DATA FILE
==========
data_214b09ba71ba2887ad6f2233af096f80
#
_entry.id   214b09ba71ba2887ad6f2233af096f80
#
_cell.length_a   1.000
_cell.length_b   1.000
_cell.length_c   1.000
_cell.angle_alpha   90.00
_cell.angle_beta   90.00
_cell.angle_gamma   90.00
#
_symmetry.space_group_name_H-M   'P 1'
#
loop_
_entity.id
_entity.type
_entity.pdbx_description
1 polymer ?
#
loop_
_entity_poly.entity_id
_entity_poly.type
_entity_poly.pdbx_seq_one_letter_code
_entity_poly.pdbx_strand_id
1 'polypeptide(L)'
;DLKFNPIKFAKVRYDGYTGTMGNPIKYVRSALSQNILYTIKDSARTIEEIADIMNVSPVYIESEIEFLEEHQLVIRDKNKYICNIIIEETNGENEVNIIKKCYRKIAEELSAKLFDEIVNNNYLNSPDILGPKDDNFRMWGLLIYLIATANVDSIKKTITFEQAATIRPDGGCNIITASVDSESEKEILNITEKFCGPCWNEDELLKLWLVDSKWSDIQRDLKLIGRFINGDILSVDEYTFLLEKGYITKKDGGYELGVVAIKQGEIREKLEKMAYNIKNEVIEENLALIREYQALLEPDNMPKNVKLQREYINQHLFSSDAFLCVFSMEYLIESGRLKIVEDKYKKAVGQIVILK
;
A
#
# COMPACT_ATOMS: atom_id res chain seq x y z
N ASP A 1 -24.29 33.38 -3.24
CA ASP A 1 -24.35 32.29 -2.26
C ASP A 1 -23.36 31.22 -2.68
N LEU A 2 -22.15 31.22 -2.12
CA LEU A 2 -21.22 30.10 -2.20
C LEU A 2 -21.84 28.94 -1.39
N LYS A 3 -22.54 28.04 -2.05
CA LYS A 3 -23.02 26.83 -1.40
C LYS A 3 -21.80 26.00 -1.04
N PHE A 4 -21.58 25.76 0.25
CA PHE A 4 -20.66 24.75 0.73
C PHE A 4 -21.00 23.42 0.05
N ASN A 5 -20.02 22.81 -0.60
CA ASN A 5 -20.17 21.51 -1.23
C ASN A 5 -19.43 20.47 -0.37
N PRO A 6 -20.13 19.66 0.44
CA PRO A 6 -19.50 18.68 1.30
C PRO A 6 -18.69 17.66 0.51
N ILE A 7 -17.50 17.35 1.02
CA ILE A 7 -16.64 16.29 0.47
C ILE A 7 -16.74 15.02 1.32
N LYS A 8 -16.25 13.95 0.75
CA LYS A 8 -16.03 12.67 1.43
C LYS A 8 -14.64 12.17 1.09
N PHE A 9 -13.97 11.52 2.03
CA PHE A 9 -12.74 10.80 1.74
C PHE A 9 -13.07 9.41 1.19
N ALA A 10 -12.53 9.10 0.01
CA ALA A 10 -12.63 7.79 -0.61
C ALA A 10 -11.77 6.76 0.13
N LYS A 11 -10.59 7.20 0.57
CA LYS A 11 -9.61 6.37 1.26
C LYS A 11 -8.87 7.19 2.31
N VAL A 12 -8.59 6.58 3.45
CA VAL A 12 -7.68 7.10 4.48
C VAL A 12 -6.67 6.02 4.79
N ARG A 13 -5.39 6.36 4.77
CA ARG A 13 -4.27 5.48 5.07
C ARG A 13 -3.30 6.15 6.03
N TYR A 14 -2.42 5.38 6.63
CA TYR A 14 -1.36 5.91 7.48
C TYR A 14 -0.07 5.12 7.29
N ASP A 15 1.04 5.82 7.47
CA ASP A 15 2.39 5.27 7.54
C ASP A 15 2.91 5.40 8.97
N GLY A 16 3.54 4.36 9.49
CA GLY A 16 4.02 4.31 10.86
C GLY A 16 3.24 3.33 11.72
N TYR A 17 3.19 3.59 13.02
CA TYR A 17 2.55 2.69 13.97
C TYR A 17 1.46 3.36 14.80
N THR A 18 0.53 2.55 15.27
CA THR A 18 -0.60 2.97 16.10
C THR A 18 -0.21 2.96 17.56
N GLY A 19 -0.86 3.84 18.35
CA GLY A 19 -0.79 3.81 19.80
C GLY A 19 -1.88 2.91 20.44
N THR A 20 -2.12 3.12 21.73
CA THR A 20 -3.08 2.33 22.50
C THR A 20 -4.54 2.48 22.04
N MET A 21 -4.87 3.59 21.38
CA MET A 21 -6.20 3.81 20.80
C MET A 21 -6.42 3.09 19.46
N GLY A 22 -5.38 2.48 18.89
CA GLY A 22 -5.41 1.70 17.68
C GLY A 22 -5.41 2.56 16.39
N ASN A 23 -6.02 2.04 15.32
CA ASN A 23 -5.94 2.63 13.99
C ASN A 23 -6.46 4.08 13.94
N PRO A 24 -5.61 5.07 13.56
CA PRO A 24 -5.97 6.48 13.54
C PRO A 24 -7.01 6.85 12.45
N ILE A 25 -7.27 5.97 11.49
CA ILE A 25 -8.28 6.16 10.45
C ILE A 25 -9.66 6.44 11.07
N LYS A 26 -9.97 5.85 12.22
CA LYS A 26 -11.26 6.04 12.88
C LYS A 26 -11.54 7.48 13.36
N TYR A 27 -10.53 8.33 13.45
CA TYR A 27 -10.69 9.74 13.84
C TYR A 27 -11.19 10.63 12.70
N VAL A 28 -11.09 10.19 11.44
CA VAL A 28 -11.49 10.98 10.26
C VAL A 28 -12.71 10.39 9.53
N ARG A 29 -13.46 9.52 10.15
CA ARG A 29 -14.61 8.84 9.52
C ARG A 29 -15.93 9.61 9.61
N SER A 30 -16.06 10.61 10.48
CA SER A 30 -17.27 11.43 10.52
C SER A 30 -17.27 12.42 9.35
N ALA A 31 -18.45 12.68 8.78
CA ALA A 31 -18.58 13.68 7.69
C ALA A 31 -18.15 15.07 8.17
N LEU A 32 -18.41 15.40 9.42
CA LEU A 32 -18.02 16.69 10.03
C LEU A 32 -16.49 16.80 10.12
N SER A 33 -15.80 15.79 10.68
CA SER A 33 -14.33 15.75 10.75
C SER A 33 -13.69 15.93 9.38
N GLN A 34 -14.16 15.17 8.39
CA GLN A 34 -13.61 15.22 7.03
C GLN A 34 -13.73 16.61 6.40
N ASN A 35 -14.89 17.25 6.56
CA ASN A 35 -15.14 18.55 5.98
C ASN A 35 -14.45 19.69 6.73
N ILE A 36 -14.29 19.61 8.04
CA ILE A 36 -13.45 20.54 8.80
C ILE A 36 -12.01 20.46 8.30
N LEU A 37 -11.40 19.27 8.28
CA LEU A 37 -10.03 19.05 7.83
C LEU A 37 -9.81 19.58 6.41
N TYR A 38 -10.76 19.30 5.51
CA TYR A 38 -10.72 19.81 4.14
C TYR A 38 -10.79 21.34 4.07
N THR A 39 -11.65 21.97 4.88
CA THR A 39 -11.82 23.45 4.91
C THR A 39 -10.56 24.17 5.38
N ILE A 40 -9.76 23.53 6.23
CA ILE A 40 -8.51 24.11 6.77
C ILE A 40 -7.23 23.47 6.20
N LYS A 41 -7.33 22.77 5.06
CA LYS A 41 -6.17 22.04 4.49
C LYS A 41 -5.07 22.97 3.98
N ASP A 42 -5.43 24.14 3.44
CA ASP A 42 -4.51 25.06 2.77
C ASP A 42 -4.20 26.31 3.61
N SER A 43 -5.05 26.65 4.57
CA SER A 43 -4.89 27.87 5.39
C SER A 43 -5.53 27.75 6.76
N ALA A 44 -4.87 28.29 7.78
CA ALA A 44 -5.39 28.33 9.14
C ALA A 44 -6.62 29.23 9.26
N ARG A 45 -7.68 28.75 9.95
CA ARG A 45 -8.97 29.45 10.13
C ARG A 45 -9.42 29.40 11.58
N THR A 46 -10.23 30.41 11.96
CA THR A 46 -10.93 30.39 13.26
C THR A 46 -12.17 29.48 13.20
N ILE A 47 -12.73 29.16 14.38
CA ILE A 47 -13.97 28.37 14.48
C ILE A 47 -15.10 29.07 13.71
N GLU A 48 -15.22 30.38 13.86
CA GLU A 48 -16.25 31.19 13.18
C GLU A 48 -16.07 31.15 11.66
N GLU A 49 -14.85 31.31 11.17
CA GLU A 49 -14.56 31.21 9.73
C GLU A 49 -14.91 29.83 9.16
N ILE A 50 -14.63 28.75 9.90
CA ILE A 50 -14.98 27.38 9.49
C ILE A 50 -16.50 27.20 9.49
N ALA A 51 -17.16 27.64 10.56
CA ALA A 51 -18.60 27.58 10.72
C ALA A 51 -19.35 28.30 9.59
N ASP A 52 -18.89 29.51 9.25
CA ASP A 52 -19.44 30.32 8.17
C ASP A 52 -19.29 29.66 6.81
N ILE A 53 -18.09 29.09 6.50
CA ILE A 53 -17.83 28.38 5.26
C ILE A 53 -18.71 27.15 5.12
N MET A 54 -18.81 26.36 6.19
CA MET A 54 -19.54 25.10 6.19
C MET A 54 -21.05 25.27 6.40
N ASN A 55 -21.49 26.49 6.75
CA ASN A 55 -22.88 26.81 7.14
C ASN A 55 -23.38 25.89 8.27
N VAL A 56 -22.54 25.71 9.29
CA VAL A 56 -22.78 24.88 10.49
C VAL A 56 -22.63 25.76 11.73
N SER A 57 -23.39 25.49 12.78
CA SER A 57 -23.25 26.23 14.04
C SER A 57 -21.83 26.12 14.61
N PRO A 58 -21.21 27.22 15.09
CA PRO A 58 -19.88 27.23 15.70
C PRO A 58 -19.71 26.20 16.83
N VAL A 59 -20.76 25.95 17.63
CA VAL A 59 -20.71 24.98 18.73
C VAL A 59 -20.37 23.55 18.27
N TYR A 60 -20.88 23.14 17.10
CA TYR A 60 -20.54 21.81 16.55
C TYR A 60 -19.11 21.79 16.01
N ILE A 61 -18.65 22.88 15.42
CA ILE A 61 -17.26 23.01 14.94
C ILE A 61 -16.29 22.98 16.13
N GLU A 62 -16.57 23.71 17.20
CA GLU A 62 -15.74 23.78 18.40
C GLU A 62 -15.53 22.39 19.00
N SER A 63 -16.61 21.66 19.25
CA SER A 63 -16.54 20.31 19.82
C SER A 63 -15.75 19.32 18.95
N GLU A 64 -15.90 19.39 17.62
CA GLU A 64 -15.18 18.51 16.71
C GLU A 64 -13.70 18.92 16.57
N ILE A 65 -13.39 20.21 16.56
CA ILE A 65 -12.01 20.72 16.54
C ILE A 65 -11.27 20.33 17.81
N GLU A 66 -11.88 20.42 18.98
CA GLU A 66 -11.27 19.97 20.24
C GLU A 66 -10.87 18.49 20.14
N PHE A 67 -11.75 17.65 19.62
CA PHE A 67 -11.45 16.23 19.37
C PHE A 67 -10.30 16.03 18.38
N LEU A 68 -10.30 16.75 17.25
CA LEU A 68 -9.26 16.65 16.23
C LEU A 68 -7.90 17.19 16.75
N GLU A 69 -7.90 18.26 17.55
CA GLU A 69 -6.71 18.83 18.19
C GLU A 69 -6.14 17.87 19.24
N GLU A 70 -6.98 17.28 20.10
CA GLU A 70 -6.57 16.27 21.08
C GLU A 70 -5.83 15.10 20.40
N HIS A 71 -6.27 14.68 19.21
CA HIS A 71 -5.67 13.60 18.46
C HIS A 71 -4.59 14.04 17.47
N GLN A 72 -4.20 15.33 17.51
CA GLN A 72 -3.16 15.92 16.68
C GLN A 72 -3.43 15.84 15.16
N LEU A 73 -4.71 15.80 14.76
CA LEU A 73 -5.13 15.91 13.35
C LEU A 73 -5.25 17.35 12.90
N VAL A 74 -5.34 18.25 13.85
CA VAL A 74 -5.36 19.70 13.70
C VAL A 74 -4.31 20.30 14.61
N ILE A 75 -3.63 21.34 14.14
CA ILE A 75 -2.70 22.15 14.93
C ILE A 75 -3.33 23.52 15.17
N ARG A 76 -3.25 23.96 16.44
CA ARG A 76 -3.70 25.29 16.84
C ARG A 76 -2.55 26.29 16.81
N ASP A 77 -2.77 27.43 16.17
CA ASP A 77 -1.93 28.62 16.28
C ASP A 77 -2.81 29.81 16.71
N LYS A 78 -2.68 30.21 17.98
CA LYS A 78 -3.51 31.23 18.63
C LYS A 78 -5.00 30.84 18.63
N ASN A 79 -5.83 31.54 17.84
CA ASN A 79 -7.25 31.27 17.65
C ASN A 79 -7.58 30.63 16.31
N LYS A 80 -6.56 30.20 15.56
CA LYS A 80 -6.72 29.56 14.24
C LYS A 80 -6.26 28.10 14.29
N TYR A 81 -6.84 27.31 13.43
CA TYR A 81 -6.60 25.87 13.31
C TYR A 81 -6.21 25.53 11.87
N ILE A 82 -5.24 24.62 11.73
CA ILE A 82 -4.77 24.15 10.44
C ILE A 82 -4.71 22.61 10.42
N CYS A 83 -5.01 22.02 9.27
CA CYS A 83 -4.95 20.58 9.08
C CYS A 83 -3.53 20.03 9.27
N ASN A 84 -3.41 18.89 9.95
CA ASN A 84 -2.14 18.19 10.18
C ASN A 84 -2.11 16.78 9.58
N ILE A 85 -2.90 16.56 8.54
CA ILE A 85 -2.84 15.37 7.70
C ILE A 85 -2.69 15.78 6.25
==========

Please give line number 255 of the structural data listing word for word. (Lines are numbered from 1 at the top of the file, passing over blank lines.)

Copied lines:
C ILE A 75 -3.33 23.52 15.17